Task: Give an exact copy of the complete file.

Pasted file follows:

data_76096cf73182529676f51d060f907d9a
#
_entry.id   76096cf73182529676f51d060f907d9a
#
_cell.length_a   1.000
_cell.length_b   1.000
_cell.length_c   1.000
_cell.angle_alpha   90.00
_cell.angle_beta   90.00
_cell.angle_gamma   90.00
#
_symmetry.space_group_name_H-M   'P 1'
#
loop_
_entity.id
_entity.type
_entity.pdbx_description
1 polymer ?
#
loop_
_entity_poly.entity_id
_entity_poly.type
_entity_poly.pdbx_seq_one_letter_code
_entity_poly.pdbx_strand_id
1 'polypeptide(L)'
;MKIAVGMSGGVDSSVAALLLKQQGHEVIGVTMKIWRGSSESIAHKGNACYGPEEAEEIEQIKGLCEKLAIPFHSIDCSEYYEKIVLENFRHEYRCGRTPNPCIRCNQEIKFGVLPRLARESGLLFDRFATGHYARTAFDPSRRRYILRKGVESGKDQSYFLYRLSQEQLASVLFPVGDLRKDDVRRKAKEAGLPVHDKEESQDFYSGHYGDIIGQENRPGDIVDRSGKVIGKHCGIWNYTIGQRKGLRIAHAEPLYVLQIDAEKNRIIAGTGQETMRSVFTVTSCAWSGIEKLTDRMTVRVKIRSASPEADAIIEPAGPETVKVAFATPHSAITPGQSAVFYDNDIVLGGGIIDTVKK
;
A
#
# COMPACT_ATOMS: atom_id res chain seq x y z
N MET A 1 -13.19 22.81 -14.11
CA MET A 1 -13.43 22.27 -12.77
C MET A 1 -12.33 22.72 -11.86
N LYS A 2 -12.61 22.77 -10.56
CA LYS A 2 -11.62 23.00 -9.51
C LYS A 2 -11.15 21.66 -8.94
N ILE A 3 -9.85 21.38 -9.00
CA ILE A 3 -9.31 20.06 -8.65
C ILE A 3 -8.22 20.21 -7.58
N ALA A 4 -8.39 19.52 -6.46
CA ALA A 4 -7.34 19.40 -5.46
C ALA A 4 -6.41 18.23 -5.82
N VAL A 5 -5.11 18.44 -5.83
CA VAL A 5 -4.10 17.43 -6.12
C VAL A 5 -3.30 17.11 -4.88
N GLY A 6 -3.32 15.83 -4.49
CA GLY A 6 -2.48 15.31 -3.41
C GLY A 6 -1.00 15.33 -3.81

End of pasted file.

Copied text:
data_76096cf73182529676f51d060f907d9a
#
_entry.id   76096cf73182529676f51d060f907d9a
#
_cell.length_a   1.000
_cell.length_b   1.000
_cell.length_c   1.000
_cell.angle_alpha   90.00
_cell.angle_beta   90.00
_cell.angle_gamma   90.00
#
_symmetry.space_group_name_H-M   'P 1'
#
loop_
_entity.id
_entity.type
_entity.pdbx_description
1 polymer ?
#
loop_
_entity_poly.entity_id
_entity_poly.type
_entity_poly.pdbx_seq_one_letter_code
_entity_poly.pdbx_strand_id
1 'polypeptide(L)'
;MKIAVGMSGGVDSSVAALLLKQQGHEVIGVTMKIWRGSSESIAHKGNACYGPEEAEEIEQIKGLCEKLAIPFHSIDCSEYYEKIVLENFRHEYRCGRTPNPCIRCNQEIKFGVLPRLARESGLLFDRFATGHYARTAFDPSRRRYILRKGVESGKDQSYFLYRLSQEQLASVLFPVGDLRKDDVRRKAKEAGLPVHDKEESQDFYSGHYGDIIGQENRPGDIVDRSGKVIGKHCGIWNYTIGQRKGLRIAHAEPLYVLQIDAEKNRIIAGTGQETMRSVFTVTSCAWSGIEKLTDRMTVRVKIRSASPEADAIIEPAGPETVKVAFATPHSAITPGQSAVFYDNDIVLGGGIIDTVKK
;
A
#
# COMPACT_ATOMS: atom_id res chain seq x y z
N MET A 1 -13.19 22.81 -14.11
CA MET A 1 -13.43 22.27 -12.77
C MET A 1 -12.33 22.72 -11.86
N LYS A 2 -12.61 22.77 -10.56
CA LYS A 2 -11.62 23.00 -9.51
C LYS A 2 -11.15 21.66 -8.94
N ILE A 3 -9.85 21.38 -9.00
CA ILE A 3 -9.31 20.06 -8.65
C ILE A 3 -8.22 20.21 -7.58
N ALA A 4 -8.39 19.52 -6.46
CA ALA A 4 -7.34 19.40 -5.46
C ALA A 4 -6.41 18.23 -5.82
N VAL A 5 -5.11 18.44 -5.83
CA VAL A 5 -4.10 17.43 -6.12
C VAL A 5 -3.30 17.11 -4.88
N GLY A 6 -3.32 15.83 -4.49
CA GLY A 6 -2.48 15.31 -3.41
C GLY A 6 -1.00 15.33 -3.81